Felder also argues that USDA's asserted reason for not promoting Felder to the FP-1 grade level is "a sham by design" because USDA designed its search for a comparator employee in such a way that it knew no comparator would be found. Pl.'s Opp'n at 33-34. According to Felder, because no management-level employees entered into IS in the relevant time period, USDA would have known in advance that, by limiting its search to only those employees who entered IS between 1997 and 1998, there would be no comparator for Felder. Id.; see also Pl.'s Stmt. ¶ 30. Although Felder is correct, as USDA concedes, that no management-level employees entered into IS during the relevant time period, see Skaggs Depo at 12; supra 6 n.5, Skaggs testified that the search was in fact limited to the 1997 - 1998 time period because that was the time period in which Felder and Simmons would have originally entered into IS. See Skaggs Aff. at 3; see also Skaggs Depo. at 41-42. Felder has offered no evidence to rebut or contradict this statement, let alone any evidence from which a jury might infer that the real reason for so limiting the search was discriminatory and/or retaliatory. Dancy v. Am. Red Cross, 972 F.Supp. 1, 3 (D.D.C.1997) ("The evidence presented in support of this claim, however, consists only of plaintiff's vague, unsubstantiated allegations and is, therefore, insufficient."). "[Felder's] unsupported, personal speculation about the motivations of [USDA] personnel is, without more, simply not enough to show pretext." Asghar v. Paulson, 580 F. Supp. 2d 30, 37 (D.D.C. 2008); see also Montgomery, 546 F.3d at 708 ("The possibility that a jury might speculate in the plaintiff's favor under such circumstances is not sufficient to defeat summary judgment."); Brown v. Small, 2007 WL 158719, at *6 (D.D.C. Jan. 19, 2007) (holding that speculation about decision-maker's hidden motives is insufficient to counter the USDA's legitimate non-discriminatory reason).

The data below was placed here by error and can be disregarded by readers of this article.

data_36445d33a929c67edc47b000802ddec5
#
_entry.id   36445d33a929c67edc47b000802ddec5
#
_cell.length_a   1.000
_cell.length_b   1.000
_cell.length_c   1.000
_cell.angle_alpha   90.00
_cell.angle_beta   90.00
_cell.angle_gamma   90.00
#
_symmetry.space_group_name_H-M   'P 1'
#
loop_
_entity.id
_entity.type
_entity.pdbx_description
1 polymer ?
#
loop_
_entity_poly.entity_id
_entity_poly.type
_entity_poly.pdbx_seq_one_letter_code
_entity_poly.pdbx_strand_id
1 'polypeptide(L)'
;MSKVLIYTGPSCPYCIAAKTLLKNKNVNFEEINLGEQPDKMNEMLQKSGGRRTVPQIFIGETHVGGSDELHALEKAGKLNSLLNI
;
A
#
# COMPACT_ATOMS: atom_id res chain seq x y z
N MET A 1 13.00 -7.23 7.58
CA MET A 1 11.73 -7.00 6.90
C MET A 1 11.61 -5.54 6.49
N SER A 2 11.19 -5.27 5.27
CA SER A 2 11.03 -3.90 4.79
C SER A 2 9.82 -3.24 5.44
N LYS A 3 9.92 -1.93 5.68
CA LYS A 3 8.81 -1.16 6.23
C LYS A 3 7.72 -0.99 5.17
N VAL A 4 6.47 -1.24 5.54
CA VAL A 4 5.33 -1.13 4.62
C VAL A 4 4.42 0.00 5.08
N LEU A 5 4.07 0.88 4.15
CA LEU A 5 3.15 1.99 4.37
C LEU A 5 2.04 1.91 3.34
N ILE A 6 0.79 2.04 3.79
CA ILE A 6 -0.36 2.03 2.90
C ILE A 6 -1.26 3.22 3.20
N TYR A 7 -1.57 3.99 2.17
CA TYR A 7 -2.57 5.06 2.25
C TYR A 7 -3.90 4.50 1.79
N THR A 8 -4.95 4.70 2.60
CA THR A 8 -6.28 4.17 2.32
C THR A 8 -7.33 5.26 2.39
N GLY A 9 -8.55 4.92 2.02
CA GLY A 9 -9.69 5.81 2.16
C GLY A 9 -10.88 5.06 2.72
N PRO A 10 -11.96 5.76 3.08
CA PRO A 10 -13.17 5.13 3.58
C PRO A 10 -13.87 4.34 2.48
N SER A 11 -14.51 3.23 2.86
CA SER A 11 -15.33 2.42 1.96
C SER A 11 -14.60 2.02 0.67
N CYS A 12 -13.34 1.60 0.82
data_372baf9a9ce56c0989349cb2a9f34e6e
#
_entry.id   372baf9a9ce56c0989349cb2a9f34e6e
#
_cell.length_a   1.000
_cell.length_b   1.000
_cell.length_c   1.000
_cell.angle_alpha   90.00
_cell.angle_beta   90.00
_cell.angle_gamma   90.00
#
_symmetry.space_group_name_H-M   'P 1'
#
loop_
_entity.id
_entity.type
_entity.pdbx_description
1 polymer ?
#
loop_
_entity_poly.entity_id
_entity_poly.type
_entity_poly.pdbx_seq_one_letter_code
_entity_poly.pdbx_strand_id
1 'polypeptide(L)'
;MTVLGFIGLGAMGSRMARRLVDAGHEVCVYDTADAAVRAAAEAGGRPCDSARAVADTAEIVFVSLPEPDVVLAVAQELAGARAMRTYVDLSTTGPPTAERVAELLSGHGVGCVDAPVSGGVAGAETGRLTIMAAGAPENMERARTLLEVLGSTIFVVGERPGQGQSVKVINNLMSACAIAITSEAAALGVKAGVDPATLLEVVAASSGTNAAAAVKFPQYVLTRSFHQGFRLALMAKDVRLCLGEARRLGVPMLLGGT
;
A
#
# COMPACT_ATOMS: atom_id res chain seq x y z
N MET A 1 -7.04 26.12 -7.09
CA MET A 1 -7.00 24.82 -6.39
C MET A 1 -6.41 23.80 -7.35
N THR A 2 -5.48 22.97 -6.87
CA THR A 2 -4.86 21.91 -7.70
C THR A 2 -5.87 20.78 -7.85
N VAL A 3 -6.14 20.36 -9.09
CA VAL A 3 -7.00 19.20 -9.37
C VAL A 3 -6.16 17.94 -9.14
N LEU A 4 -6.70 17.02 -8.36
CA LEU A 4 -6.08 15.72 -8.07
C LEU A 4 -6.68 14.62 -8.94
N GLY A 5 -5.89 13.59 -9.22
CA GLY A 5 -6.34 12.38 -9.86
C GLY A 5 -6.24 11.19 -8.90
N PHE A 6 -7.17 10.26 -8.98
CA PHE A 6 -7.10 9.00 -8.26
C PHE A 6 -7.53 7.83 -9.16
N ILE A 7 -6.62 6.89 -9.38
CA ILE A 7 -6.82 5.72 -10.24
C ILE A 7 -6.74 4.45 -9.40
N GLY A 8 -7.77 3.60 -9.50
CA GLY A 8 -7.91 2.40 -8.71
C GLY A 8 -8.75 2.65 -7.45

The Court finds that a reasonable jury could not, based on the evidence in the record, infer that USDA instated Felder at the FP-2 grade level for discriminatory and/or retaliatory reasons. None of Plaintiff's proffered evidence casts doubt on USDA's asserted legitimate, nondiscriminatory and nonretaliatory reason, and the record amply supports USDA's position that it instated Felder at the FP-2 grade level based upon its determination that an individual entering IS at the FP-3 grade level in 1997 would have been unlikely to have obtained a promotion to the FP-1 grade level by 2003. Indeed, the evidence in the record actually confirms that, far from discriminating and/or retaliating against Felder, USDA affirmatively promoted Felder from the FP-3 grade level to the FP-2 grade level upon entry into IS in contravention of its normal policy. Although Felder may disagree with USDA's decision to instate him at the FP-2 grade level and not the FP-1 grade level, Felder has provided no evidence, other than his own unsupported speculation, that USDA's reason for doing so was pretext and that the real reason was based upon discriminatory and/or retaliatory motives. Accordingly, the Court shall GRANT USDA's Motion for Summary Judgment.

IV. CONCLUSION

For the reasons set forth above, the Court shall GRANT Defendant's Motion for Summary Judgment. This case is therefore DISMISSED in its entirety. An appropriate Order accompanies this Memorandum Opinion.


Buy This Entire Record For $7.95

Official citation and/or docket number and footnotes (if any) for this case available with purchase.

Learn more about what you receive with purchase of this case.